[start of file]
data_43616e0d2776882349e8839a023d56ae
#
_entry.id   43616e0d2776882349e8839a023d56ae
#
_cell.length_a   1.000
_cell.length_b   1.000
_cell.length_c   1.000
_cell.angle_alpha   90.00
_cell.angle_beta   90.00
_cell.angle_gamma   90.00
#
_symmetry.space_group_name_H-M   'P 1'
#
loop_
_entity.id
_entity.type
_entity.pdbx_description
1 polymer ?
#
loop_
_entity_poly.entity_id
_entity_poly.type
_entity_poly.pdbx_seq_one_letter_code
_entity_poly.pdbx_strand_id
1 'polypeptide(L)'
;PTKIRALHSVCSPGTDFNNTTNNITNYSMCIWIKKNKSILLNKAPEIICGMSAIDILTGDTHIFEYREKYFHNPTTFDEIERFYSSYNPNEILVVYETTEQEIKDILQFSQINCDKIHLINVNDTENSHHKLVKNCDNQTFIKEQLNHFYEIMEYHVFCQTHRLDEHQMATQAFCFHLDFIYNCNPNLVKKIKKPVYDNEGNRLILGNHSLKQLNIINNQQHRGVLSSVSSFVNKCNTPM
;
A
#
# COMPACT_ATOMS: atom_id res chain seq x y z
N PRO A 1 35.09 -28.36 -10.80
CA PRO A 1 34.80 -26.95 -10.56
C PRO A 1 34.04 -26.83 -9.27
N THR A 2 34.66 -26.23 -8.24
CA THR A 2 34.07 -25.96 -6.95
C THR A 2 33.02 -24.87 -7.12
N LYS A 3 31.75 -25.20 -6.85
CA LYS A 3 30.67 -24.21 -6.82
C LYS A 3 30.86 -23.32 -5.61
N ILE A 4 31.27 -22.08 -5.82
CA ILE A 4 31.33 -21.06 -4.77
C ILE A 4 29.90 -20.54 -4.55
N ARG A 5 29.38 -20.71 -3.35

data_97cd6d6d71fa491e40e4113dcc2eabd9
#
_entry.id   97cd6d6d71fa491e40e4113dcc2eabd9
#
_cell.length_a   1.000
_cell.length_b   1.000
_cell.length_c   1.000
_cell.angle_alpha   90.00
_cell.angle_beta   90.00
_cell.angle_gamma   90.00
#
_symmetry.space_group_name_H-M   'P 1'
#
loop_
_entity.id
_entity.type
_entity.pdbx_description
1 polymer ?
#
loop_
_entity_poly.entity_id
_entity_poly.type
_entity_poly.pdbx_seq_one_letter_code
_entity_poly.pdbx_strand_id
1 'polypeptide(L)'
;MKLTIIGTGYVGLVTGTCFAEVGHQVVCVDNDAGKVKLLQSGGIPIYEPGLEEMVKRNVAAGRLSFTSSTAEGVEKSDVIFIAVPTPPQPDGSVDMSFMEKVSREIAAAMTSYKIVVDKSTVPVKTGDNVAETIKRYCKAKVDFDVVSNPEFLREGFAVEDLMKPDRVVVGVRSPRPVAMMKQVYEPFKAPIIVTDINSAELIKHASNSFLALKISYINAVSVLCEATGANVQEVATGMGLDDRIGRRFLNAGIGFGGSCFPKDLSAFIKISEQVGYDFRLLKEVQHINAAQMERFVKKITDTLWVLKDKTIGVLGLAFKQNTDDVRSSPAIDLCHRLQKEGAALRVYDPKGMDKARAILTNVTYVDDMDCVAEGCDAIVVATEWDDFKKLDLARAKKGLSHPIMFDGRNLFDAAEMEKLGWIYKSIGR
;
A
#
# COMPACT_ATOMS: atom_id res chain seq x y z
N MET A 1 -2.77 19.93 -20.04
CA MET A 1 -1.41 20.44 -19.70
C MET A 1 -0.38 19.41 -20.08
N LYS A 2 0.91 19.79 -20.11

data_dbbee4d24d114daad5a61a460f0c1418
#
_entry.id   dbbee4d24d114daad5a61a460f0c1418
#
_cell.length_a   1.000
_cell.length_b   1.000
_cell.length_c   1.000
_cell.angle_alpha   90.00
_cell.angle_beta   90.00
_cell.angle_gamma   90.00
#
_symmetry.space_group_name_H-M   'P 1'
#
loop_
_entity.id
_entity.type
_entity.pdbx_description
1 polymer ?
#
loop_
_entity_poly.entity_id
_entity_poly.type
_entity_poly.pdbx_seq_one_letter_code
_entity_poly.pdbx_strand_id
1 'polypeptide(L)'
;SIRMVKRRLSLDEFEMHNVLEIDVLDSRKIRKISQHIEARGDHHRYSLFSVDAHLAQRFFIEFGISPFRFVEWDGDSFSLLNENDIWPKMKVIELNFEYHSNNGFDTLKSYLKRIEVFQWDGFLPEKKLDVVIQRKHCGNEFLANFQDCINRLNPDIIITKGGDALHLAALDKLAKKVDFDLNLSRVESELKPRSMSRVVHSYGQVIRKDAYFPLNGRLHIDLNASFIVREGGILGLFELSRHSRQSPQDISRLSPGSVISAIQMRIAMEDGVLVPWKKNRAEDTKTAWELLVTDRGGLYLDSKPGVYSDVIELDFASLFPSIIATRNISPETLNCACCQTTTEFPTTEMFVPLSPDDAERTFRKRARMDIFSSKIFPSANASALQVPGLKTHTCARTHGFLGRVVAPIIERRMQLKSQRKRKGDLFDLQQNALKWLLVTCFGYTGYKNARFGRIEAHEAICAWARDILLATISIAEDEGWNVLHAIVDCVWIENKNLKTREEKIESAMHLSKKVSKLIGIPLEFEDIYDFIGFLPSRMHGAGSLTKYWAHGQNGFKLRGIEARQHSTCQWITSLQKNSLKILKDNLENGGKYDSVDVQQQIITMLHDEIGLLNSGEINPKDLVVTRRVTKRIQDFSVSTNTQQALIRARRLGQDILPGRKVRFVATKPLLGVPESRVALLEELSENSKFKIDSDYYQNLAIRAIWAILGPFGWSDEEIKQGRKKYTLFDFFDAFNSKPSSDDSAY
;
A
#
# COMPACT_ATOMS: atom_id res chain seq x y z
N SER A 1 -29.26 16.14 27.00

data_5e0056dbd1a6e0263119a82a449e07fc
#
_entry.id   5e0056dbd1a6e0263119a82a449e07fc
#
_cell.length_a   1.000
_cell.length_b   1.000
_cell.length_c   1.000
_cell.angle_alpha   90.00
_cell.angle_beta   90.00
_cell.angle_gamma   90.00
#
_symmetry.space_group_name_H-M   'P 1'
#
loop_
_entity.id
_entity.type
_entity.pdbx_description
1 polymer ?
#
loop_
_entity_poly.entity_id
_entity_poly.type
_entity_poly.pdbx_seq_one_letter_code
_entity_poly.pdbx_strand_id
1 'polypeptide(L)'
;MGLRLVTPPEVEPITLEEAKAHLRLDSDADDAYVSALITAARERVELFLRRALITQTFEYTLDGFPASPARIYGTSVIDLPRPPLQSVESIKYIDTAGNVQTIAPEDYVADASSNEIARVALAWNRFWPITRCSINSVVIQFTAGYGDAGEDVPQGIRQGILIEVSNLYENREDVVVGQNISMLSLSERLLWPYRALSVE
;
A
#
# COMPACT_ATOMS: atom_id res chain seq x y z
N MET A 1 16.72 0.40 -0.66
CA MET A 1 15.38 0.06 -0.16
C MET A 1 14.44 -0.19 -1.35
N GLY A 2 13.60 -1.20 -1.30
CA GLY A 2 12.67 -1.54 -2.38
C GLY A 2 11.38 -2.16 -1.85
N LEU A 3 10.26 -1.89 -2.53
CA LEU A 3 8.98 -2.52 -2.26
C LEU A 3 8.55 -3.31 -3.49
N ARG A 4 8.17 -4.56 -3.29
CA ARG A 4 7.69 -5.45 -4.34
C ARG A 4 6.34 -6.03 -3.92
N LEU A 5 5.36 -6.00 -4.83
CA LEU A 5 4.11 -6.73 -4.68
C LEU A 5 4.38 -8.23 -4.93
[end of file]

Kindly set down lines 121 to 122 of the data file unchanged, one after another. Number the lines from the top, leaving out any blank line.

#
loop_